ess safe, more me.” Could be lyrics to a song, these words. But then again, a lot of what Joe Flizzow utters could be lyrics to a song, if they aren’t already. It was five years ago when Joe Flizzow, the country’s first and foremost hip-hop star, released his first solo and full English album The President. A milestone step in his career after having been one-half of the hip-hop duo Too Phat with Malique Ibrahim in the 90s. The official release of his highly anticipated second album followed in December 2013. Havoc, its title may be, and approaching 34 years old Joe may be, but the artiste has pretty much been creating havoc since he was 19 when he, all bright-eyed and steely-willed, poured his savings – all of RM5,000 – into a hip-hop concert that got canned one day before show time. Now, 15 years on, his eyes are just as bright and his will just as steely as he slickly manages his way around the music industry as hip-hop star (not “legend” yet please, he insists), and founder and head honcho of Kartel Records which includes among its businesses a record label, TV production, talent management, merchandising, and just to throw a twist in the works, a pizzeriacum-barbershop in the form of Joe’s Kitchen & Barbershop. With a wink, he calls Kartel Records his way of infiltrating the music industry’s massive machinery and messing it up from the inside. The reasons behind the pizzeria-cum-barbershop are less sinister – just a great place for a good cut, a shave and a pizza all at once. In Joe’s world, nothing is ever strictly on the straight and narrow. There’s always something a little off-kilter and every once in a while, something big that will alter not only his role as artiste, composer and entrepreneur but that of the industry as we know it. We catch him right on the cusp of big plans with Havoc and bringing Kartel Records into the big leagues. Along the way, true to his spunky noholds-barred nature, Joe doesn’t disappoint with his thoughts on the egg-pelting detractors of hip-hop, the narrow-mindedness of the powers that be, the curse of overnight reality TV stars and how it’s time for good old-fashioned touring to make a comeback.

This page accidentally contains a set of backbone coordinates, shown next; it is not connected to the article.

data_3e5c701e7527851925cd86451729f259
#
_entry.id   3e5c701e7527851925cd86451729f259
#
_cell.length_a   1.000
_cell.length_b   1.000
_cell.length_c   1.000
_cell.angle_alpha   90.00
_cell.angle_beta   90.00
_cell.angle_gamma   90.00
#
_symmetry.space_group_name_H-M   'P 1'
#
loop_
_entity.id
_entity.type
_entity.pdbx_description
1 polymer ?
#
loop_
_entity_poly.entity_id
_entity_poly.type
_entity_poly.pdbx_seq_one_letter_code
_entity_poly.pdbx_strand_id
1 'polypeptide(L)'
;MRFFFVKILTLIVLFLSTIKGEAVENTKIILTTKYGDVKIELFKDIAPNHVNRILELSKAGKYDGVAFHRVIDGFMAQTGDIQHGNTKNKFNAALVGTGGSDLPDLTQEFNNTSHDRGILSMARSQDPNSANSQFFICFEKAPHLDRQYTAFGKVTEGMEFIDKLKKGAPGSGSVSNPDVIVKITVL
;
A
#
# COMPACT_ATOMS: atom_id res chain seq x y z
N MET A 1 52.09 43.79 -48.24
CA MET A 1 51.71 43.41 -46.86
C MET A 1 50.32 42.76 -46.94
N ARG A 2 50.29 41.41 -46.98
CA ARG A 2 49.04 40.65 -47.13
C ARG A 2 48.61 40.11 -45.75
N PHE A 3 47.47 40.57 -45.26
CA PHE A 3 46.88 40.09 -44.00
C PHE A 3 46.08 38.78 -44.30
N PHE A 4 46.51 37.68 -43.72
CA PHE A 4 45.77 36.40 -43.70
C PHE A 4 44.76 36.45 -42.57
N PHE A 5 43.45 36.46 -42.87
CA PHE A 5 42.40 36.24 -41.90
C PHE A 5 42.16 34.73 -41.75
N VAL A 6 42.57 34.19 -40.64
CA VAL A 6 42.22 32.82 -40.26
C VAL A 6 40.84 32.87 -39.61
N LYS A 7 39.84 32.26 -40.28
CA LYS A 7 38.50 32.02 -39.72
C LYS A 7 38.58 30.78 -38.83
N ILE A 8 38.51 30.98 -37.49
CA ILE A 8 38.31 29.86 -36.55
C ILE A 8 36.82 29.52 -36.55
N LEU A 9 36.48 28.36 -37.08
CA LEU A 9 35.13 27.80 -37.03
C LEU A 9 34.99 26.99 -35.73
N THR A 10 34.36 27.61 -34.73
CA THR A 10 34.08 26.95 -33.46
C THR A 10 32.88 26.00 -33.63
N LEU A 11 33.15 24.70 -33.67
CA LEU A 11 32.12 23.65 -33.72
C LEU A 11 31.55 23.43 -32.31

Havoc is your first full Malay album after the English effort of The President. Would you say that it’s a more accurate depiction of who you are than your previous works were? “Yes, it’s a more concentrated effort that I feel is more ‘me’. Prior to this, every Malay song I did was very safe and formulated. For instance, I’d do a sample of an old song or try to infuse some traditional proven sounds into the track. I always had two to three singles in Malay just to secure sales and airplay while the rest of the album would be in English.